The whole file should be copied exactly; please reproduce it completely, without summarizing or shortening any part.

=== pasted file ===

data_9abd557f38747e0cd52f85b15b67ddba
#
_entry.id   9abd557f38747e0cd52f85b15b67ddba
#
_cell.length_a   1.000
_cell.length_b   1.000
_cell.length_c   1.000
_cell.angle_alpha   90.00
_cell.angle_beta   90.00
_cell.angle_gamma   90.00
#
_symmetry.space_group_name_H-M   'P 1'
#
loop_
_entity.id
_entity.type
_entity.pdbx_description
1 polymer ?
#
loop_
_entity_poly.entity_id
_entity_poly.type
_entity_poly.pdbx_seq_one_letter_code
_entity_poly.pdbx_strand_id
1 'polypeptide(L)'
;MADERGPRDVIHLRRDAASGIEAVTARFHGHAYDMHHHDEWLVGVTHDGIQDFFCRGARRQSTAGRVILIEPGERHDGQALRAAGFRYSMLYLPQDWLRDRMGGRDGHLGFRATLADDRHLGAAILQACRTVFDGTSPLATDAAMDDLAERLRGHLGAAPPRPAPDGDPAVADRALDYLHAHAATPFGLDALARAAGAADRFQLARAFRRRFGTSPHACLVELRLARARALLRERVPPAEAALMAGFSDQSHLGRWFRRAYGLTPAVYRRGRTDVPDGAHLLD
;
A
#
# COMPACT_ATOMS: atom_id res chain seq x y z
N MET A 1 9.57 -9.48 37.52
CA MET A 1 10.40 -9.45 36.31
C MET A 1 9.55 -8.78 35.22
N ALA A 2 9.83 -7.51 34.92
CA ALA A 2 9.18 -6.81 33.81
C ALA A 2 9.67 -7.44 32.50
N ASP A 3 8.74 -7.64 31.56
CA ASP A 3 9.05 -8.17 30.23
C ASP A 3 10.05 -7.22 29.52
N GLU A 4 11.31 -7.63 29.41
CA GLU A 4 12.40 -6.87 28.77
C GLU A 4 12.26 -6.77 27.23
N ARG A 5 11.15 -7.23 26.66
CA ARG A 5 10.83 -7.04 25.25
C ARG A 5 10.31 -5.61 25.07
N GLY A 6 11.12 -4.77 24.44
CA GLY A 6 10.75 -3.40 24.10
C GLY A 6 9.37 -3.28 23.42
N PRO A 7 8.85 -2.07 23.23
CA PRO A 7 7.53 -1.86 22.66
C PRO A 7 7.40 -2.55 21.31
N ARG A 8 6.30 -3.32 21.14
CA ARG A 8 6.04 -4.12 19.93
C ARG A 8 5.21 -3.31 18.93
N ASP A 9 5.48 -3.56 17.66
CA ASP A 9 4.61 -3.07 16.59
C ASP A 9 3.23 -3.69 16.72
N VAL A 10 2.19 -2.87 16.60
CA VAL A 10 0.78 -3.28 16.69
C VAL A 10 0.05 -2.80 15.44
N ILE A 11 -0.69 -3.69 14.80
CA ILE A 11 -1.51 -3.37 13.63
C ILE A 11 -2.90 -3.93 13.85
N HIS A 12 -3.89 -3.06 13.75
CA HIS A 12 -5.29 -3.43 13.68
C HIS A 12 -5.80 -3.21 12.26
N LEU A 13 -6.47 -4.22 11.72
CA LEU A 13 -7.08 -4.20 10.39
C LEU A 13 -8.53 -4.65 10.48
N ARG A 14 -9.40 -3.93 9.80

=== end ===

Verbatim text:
data_9abd557f38747e0cd52f85b15b67ddba
#
_entry.id   9abd557f38747e0cd52f85b15b67ddba
#
_cell.length_a   1.000
_cell.length_b   1.000
_cell.length_c   1.000
_cell.angle_alpha   90.00
_cell.angle_beta   90.00
_cell.angle_gamma   90.00
#
_symmetry.space_group_name_H-M   'P 1'
#
loop_
_entity.id
_entity.type
_entity.pdbx_description
1 polymer ?
#
loop_
_entity_poly.entity_id
_entity_poly.type
_entity_poly.pdbx_seq_one_letter_code
_entity_poly.pdbx_strand_id
1 'polypeptide(L)'
;MADERGPRDVIHLRRDAASGIEAVTARFHGHAYDMHHHDEWLVGVTHDGIQDFFCRGARRQSTAGRVILIEPGERHDGQALRAAGFRYSMLYLPQDWLRDRMGGRDGHLGFRATLADDRHLGAAILQACRTVFDGTSPLATDAAMDDLAERLRGHLGAAPPRPAPDGDPAVADRALDYLHAHAATPFGLDALARAAGAADRFQLARAFRRRFGTSPHACLVELRLARARALLRERVPPAEAALMAGFSDQSHLGRWFRRAYGLTPAVYRRGRTDVPDGAHLLD
;
A
#
# COMPACT_ATOMS: atom_id res chain seq x y z
N MET A 1 9.57 -9.48 37.52
CA MET A 1 10.40 -9.45 36.31
C MET A 1 9.55 -8.78 35.22
N ALA A 2 9.83 -7.51 34.92
CA ALA A 2 9.18 -6.81 33.81
C ALA A 2 9.67 -7.44 32.50
N ASP A 3 8.74 -7.64 31.56
CA ASP A 3 9.05 -8.17 30.23
C ASP A 3 10.05 -7.22 29.52
N GLU A 4 11.31 -7.63 29.41
CA GLU A 4 12.40 -6.87 28.77
C GLU A 4 12.26 -6.77 27.23
N ARG A 5 11.15 -7.23 26.66
CA ARG A 5 10.83 -7.04 25.25
C ARG A 5 10.31 -5.61 25.07
N GLY A 6 11.12 -4.77 24.44
CA GLY A 6 10.75 -3.40 24.10
C GLY A 6 9.37 -3.28 23.42
N PRO A 7 8.85 -2.07 23.23
CA PRO A 7 7.53 -1.86 22.66
C PRO A 7 7.40 -2.55 21.31
N ARG A 8 6.30 -3.32 21.14
CA ARG A 8 6.04 -4.12 19.93
C ARG A 8 5.21 -3.31 18.93
N ASP A 9 5.48 -3.56 17.66
CA ASP A 9 4.61 -3.07 16.59
C ASP A 9 3.23 -3.69 16.72
N VAL A 10 2.19 -2.87 16.60
CA VAL A 10 0.78 -3.28 16.69
C VAL A 10 0.05 -2.80 15.44
N ILE A 11 -0.69 -3.69 14.80
CA ILE A 11 -1.51 -3.37 13.63
C ILE A 11 -2.90 -3.93 13.85
N HIS A 12 -3.89 -3.06 13.75
CA HIS A 12 -5.29 -3.43 13.68
C HIS A 12 -5.80 -3.21 12.26
N LEU A 13 -6.47 -4.22 11.72
CA LEU A 13 -7.08 -4.20 10.39
C LEU A 13 -8.53 -4.65 10.48
N ARG A 14 -9.40 -3.93 9.80